Tuscania: the town
Italy is also called the country of the thousand towns, with reference to the high number of Italian towns having a
historical and artistic interest. This is particularly true in central and northern Italy where in the XIth century
the lack of a centralized power favoured the development of self governed structures at town level.
In 1348-49 a bubonic plague (The Black Death) almost halved the population of Europe. In Tuscania its impact was so heavy that
the oldest part of the town where the main medieval churches
(S. Pietro and S. Maria Maggiore) were located was abandoned.
Tuscania retains most of its medieval walls and some towers protecting the palaces of the most important families. Even some of the bell towers have the appearance of a military building.
Torre del Lavello protected the palace of the Lavello family who in the early XVth century vainly attempted to lessen papal authority.
Tuscania was an Etruscan town of some importance and many tombs have been found in its neighbourhood. The rich were buried in sarcophagi covered by a statue where they were portrayed in a posture which to our modern mind suggests someone who is sick, but which for the Etruscans and for the Romans was the usual way they attended a banquet (which was customary in funerary ceremonies).
Tuscania was located very close to the Duchy of Castro, a small state run by the Farnese family for more than a century. Their coats of arms on the very few Renaissance buildings of Tuscania show that they had a great influence on the town.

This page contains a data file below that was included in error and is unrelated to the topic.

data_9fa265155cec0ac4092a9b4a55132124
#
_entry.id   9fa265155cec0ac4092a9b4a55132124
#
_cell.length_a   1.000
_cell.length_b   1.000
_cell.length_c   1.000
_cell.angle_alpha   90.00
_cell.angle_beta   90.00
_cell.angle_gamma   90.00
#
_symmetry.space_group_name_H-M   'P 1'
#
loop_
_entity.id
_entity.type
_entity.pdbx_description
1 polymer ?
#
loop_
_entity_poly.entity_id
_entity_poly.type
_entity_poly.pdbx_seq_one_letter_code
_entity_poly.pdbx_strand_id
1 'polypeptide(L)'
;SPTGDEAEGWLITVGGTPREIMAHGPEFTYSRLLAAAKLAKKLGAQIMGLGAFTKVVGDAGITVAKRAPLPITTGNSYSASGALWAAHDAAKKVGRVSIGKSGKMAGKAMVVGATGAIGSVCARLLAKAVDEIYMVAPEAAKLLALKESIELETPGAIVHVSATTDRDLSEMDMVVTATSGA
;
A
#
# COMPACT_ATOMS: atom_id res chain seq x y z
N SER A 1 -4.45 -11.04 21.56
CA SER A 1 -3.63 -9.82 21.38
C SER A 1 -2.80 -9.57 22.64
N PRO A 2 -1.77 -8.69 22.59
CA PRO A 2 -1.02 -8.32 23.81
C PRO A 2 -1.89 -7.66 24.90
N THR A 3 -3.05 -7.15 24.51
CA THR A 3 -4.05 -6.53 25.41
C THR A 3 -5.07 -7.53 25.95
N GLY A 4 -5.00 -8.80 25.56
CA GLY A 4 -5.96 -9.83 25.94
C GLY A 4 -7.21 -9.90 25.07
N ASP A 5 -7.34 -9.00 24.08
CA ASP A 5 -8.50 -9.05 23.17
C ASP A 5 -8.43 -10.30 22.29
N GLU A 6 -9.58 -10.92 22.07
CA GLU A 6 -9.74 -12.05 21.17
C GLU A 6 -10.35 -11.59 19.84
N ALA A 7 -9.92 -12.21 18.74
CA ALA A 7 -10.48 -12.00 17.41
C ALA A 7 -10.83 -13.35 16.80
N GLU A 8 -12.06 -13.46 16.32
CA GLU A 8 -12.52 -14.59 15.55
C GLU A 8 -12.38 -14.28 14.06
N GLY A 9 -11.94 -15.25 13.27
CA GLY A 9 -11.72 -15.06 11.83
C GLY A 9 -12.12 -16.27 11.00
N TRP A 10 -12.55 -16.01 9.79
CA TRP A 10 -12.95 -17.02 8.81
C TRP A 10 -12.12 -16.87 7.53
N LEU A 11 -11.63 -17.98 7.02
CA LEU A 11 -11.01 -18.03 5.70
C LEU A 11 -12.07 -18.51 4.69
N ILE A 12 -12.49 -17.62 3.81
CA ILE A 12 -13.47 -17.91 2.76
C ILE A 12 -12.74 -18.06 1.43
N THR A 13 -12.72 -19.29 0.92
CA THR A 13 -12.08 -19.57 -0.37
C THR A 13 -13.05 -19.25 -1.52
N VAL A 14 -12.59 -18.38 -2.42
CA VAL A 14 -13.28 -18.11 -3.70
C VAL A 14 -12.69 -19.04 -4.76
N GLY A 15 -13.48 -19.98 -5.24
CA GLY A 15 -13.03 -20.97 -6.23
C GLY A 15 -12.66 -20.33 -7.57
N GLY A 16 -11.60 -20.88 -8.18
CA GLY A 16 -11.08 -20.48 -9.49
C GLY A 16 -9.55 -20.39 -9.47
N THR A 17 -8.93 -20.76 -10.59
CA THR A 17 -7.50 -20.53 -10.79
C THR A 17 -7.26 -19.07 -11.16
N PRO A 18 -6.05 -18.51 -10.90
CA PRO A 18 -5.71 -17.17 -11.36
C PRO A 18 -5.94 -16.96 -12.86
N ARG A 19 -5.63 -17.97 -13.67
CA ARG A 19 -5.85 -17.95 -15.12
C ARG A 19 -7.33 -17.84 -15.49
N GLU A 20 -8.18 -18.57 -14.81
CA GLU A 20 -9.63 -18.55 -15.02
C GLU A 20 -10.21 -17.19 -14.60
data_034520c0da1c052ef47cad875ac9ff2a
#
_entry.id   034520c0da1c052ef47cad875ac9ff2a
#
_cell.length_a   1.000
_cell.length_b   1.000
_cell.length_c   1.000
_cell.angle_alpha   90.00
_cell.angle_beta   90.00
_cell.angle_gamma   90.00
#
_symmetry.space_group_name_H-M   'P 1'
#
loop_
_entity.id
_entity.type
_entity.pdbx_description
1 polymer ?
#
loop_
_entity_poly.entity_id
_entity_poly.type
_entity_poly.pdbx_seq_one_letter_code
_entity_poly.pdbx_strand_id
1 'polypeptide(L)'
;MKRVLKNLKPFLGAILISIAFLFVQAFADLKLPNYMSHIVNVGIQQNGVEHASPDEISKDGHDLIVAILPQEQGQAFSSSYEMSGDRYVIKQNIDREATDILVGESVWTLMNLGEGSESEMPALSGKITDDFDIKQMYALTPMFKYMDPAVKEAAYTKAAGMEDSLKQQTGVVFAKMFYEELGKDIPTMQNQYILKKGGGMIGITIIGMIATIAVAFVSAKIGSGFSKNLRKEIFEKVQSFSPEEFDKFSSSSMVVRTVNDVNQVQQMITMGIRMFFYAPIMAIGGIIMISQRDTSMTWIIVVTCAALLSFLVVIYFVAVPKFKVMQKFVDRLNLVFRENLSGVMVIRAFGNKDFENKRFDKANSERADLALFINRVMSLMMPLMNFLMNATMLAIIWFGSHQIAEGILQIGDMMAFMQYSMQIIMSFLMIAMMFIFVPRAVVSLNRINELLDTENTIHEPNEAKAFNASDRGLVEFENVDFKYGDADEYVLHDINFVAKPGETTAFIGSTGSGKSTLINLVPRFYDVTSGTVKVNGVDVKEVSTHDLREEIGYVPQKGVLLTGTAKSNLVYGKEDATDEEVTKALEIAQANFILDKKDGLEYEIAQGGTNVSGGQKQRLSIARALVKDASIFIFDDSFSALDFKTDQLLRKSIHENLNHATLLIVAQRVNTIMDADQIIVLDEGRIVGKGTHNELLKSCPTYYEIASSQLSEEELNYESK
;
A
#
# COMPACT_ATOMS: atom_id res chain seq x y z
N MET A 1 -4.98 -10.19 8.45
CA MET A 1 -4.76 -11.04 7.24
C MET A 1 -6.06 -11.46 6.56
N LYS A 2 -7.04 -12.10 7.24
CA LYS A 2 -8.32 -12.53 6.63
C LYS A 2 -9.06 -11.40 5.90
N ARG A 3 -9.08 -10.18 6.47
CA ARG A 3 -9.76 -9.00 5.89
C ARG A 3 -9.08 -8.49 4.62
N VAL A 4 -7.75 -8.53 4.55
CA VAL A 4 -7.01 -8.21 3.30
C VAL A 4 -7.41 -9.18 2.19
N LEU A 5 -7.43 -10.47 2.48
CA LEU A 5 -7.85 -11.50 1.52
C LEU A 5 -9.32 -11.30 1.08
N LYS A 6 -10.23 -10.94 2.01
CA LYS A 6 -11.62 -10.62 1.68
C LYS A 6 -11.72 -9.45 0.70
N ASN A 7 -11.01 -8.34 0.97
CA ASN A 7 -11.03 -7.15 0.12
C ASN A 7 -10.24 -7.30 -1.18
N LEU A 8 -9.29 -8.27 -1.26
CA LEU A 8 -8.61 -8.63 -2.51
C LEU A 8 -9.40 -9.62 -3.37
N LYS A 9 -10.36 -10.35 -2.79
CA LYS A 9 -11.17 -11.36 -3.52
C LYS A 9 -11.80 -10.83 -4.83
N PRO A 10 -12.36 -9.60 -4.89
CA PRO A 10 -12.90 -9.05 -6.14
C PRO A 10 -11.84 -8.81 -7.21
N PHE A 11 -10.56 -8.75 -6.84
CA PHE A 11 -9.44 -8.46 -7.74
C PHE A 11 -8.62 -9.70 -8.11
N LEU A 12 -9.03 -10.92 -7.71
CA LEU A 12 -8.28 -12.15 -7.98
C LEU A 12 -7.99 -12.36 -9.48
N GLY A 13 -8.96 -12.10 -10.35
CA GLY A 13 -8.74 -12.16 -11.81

The XIVth century church of S. Maria della Rosa has several points in common with churches of Corneto (Tarquinia). The horizontal design of the fašade is typical of the architecture of the Abruzzi region, and it is relatively unusual in Latium.
Tuscania is located in a region which has a high seismic risk and the Renaissance church of S. Maria del Riposo was protected against the effects of earthquakes by additional walls. The monastery next to it has a very large cloister and it now hosts the archaeological museum of Tuscania.
The cathedral was almost entirely redesigned in the XVIIIth century, but it retains its XVIth century fašade built by Cardinal Gambara, the founder of Villa di Bagnaia. The fountain is thought to be a work by il Vignola, who worked for Cardinal Gambara in Bagnaia.
Go to page two to see the finest churches of Tuscania.
In and about Viterbo - other pages:
Orte and Vasanello
S. Maria della Querce
S. Martino al Cimino
Walks with Ferdinand Gregorovius in the Roman countryside
some other walks:
A walk to Porta Furba
Via Appia Antica from Cecilia Metella to Torre in Selci
Via Appia Antica from Torre in Selci to Frattocchie
See my Home Page on Baroque Rome or my Home Page on Rome in the footsteps of an XVIIIth century traveller